It also calls for cracking down on sales to people under 21 or who are already intoxicated to discourage binge drinking, and putting limits on alcohol marketing while funding anti-alcohol campaigns similar to those against smoking.

All the proposals are likely to draw fierce opposition from the alcohol and restaurant industries. The beverage institute took out full-page newspaper ads opposing Utah’s new law that featured a fake mugshot under a large headline reading, “Utah: Come for vacation, leave on probation.”

But the academies’ report points out that “alcohol-impaired driving remains the deadliest and costliest danger on U.S. roads,” accounting for 28 percent of traffic deaths. Each day, 29 people in the U.S. die in alcohol-related crashes and many more are injured. Forty percent of those killed are people other than the drunken driver.

Rural areas are disproportionately affected. In 2015, 48 percent of drunken driving fatalities occurred in rural areas.

The report says many strategies have been effective to prevent drunken driving, but “a coordinated multilevel approach across multiple sectors will be required to accelerate change.”

“The problem isn’t intractable,” the report said.

From the early 1980s to the early 2000s, there was significant progress as the result of an increase in the drinking age to 21, decreases in the blood-alcohol threshold, and other measures, the report said. But since then, progress has stagnated and recently has begun to reverse.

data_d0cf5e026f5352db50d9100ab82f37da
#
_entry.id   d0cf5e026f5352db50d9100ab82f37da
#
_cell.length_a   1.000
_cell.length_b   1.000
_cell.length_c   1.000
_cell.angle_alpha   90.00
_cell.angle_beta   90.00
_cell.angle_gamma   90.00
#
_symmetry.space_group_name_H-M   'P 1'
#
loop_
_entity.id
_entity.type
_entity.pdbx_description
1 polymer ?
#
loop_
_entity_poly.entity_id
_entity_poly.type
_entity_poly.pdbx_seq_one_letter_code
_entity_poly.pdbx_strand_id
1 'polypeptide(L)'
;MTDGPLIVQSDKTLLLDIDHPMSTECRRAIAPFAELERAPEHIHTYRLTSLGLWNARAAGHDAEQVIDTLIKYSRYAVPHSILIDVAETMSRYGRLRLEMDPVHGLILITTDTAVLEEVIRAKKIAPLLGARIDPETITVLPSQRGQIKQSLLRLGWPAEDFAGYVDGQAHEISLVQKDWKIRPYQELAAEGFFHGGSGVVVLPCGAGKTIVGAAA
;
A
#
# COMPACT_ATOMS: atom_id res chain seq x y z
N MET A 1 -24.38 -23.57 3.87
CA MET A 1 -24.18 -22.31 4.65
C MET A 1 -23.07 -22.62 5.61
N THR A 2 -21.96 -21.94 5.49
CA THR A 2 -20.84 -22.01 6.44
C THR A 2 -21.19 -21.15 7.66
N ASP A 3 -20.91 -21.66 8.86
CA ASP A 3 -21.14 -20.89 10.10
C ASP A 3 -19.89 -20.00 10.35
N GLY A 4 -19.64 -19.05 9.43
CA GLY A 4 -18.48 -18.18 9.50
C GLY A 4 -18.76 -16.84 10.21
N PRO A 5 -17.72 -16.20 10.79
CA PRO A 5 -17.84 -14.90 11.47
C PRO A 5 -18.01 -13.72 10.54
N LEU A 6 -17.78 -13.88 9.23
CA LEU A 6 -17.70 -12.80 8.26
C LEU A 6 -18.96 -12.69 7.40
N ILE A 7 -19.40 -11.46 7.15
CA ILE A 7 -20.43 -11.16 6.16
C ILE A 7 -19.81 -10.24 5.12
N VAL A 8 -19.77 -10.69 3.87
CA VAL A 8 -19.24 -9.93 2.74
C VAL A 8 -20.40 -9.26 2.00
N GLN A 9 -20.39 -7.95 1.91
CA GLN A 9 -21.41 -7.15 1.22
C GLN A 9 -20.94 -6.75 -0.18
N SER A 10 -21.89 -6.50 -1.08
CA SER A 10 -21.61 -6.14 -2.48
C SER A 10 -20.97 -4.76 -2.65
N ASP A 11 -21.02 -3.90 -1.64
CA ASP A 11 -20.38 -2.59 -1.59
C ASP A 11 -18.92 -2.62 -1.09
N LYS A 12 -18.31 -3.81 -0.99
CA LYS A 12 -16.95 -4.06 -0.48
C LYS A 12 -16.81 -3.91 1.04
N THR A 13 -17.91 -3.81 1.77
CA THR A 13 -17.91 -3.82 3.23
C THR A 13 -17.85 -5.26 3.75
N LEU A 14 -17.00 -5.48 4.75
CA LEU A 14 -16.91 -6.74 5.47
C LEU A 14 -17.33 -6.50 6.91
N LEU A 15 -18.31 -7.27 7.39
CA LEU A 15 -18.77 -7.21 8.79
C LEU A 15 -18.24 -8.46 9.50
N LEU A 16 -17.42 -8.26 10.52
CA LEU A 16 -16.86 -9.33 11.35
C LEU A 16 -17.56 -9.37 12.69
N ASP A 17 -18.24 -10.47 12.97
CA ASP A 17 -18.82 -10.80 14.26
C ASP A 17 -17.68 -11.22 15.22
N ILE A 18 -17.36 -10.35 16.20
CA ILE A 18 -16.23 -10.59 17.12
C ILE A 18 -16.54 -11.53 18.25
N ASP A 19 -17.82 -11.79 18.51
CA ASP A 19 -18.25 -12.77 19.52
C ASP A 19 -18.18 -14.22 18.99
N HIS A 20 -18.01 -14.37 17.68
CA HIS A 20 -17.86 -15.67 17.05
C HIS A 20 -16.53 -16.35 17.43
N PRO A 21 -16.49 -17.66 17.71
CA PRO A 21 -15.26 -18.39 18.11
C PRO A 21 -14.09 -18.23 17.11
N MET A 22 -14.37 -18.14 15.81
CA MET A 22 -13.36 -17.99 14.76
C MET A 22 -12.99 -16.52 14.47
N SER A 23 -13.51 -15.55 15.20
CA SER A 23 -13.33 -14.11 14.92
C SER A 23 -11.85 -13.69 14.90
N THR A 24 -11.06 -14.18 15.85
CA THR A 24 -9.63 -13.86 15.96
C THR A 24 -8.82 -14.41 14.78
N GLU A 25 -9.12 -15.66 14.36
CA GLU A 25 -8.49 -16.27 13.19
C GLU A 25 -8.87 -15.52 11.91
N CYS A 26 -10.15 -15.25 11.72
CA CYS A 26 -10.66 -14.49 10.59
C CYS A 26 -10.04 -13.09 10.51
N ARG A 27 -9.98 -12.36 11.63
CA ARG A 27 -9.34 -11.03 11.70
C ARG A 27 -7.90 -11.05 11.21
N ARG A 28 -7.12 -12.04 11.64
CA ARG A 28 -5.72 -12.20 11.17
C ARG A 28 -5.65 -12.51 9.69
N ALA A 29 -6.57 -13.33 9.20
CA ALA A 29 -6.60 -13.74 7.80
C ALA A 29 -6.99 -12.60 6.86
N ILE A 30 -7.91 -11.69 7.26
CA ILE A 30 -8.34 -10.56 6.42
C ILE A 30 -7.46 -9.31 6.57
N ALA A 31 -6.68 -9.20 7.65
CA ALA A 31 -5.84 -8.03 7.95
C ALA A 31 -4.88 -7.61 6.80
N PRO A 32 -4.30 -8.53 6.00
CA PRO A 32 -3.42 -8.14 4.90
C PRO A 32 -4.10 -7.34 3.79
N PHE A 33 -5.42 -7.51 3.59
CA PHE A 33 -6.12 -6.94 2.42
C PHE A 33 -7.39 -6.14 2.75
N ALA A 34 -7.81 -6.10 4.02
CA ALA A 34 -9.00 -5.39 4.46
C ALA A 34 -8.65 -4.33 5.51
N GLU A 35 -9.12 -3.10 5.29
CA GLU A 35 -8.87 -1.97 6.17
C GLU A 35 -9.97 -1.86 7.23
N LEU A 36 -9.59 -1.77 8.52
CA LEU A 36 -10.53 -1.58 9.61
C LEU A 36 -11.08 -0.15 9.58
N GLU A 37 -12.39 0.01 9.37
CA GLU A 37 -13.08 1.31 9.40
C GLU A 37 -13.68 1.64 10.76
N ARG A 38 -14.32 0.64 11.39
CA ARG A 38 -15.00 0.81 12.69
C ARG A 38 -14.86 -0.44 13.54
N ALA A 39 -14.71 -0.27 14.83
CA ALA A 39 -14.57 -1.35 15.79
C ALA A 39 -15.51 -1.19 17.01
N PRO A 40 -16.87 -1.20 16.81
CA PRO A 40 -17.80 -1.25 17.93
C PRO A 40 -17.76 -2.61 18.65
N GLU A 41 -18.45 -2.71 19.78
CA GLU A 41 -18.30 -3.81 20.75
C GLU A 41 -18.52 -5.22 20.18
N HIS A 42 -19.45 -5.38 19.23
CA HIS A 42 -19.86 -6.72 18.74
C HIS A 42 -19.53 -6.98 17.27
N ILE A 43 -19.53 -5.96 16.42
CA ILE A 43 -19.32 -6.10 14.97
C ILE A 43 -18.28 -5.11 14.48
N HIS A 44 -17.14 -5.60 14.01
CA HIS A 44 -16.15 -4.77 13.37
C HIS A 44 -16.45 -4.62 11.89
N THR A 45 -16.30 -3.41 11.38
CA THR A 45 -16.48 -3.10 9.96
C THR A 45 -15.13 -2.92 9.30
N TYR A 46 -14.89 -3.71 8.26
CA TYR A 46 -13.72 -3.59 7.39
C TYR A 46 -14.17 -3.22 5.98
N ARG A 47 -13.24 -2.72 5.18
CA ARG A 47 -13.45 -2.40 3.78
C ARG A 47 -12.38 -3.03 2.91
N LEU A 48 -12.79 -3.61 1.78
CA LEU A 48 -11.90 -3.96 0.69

Action to address drunken driving can’t wait for the advent of self-driving cars immune to the lures of a cold beer or a fine wine — it will take too long for autonomous vehicles to replace all the human-driven machines on the road, said the panel’s chairman, Steven Teutsch, a senior fellow for health policy and economics at the University of Southern California in Los Angeles.

“In the meantime, we have 10,000 people a year dying and we ought to do something about it,” he said.

The report cites studies that show the United States lags behind other high-income countries in preventing drunken driving fatalities. More than 100 countries have adopted the 0.05 threshold lower. In Europe, the share of traffic deaths attributable to drunken driving was reduced by more than half within 10 years after the standard was dropped, the National Transportation Safety Board said in 2013. The safety board has also recommended the 0.05 threshold.